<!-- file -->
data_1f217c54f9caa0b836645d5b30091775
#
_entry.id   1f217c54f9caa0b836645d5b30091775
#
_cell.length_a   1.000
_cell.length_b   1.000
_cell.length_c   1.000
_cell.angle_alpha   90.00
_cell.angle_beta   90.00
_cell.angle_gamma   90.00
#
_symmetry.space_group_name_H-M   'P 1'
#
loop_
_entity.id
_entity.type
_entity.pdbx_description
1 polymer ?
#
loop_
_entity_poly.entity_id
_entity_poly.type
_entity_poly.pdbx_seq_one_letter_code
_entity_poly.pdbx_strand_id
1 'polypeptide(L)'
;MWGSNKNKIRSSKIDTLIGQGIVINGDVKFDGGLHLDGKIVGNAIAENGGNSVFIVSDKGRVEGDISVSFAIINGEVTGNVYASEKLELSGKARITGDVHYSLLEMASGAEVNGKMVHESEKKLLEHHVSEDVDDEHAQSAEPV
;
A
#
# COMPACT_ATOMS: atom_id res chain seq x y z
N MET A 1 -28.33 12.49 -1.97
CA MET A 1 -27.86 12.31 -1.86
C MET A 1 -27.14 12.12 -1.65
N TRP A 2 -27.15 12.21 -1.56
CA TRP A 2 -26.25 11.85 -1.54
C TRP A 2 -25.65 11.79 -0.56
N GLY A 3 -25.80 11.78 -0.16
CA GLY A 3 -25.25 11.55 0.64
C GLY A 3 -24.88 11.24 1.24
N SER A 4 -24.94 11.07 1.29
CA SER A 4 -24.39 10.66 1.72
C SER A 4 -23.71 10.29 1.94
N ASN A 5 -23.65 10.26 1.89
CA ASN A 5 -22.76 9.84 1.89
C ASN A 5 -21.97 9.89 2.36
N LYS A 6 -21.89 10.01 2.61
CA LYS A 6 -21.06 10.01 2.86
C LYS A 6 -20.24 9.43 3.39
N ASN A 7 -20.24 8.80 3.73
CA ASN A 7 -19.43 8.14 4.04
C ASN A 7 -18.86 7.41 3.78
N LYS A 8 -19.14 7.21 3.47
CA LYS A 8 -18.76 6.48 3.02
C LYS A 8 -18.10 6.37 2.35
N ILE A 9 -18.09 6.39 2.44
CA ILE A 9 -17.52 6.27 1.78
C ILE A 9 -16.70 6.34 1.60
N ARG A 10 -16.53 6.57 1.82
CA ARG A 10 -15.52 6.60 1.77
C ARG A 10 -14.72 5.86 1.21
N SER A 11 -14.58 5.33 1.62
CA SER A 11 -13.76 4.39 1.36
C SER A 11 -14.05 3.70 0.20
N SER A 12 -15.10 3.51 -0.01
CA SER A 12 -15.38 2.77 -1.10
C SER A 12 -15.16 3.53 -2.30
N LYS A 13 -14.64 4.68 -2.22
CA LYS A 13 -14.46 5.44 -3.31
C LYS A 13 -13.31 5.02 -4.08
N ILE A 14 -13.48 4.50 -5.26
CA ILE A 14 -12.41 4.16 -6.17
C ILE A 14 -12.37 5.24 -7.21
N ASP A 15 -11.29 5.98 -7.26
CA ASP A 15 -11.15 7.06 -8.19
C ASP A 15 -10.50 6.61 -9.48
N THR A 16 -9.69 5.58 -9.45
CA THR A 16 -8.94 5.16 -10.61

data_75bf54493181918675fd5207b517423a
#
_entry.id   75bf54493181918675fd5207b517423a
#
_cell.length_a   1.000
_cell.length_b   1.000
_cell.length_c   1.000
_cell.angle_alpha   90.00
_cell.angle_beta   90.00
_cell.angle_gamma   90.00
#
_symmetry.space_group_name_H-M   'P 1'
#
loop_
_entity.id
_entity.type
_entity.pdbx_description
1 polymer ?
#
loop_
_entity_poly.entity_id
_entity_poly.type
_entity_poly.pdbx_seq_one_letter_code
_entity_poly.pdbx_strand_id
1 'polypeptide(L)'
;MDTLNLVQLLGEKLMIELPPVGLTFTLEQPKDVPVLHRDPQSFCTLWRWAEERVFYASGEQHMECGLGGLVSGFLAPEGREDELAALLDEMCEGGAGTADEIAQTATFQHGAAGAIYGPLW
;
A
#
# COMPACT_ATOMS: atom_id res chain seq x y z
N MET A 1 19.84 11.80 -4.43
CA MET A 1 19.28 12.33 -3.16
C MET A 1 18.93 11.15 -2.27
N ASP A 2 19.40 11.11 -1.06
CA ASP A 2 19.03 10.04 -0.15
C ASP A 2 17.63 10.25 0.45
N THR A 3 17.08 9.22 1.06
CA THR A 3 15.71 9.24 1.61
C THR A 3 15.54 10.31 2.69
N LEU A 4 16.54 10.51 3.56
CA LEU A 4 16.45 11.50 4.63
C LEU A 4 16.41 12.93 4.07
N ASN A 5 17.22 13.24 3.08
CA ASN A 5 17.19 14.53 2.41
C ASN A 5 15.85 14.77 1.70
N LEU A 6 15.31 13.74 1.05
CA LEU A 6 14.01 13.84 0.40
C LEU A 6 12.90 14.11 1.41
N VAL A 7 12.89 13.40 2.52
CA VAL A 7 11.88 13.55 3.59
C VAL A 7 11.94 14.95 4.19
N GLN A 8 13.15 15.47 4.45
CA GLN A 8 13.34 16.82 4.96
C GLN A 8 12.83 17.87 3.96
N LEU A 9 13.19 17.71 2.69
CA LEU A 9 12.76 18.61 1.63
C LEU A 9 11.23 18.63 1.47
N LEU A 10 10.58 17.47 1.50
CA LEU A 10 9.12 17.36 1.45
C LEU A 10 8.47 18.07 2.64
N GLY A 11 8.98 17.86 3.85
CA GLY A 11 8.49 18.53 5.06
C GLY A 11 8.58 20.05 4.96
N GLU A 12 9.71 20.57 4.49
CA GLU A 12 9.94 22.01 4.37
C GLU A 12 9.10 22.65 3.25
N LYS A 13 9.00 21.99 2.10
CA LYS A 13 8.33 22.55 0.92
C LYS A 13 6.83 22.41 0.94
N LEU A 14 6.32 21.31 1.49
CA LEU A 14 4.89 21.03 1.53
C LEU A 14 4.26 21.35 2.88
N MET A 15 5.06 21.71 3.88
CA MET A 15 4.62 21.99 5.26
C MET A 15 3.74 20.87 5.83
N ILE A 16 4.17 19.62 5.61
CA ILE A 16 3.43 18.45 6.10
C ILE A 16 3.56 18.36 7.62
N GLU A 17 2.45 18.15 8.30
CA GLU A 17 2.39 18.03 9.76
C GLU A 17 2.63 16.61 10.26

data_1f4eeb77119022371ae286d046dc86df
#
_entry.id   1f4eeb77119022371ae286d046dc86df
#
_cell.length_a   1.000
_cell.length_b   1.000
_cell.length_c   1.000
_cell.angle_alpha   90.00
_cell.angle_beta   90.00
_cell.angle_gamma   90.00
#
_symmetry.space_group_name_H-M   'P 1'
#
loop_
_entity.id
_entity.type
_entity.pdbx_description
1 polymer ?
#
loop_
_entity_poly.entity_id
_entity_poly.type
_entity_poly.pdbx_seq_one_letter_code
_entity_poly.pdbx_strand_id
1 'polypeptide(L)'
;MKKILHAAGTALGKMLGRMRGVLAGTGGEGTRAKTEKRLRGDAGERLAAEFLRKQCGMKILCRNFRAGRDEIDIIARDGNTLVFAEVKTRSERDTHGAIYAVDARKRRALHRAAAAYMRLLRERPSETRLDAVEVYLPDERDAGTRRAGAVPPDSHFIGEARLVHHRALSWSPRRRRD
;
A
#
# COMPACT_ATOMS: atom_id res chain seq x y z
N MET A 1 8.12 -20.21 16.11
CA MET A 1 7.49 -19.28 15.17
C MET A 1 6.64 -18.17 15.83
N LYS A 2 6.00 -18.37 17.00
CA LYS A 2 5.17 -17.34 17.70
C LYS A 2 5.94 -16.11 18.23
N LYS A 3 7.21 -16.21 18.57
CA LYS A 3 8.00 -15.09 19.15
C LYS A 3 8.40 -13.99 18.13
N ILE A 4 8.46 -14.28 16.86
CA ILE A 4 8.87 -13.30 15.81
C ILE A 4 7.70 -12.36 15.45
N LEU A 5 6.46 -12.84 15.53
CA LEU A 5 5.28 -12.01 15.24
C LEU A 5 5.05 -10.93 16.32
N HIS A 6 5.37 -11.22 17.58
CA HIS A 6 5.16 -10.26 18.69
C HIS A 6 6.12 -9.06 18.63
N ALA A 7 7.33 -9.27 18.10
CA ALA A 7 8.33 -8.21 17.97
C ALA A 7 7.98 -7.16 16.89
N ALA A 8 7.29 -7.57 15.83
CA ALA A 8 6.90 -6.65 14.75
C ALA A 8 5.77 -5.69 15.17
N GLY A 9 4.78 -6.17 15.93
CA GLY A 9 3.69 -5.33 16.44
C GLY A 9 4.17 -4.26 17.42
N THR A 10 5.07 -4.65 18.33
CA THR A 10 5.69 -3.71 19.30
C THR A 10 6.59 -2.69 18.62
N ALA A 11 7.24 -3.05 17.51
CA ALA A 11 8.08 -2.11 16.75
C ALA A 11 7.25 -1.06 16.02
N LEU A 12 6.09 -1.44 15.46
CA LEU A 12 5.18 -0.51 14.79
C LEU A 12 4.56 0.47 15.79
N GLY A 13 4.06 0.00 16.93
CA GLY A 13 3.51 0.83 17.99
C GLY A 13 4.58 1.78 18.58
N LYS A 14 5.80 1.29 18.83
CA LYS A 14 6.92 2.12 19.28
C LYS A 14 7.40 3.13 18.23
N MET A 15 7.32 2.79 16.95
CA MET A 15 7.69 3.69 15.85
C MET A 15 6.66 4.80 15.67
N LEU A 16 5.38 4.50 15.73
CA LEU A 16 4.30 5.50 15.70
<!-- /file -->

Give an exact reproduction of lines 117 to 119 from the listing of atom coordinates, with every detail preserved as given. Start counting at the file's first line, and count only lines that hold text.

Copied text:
N LEU A 4 16.54 10.51 3.56
CA LEU A 4 16.45 11.50 4.63
C LEU A 4 16.41 12.93 4.07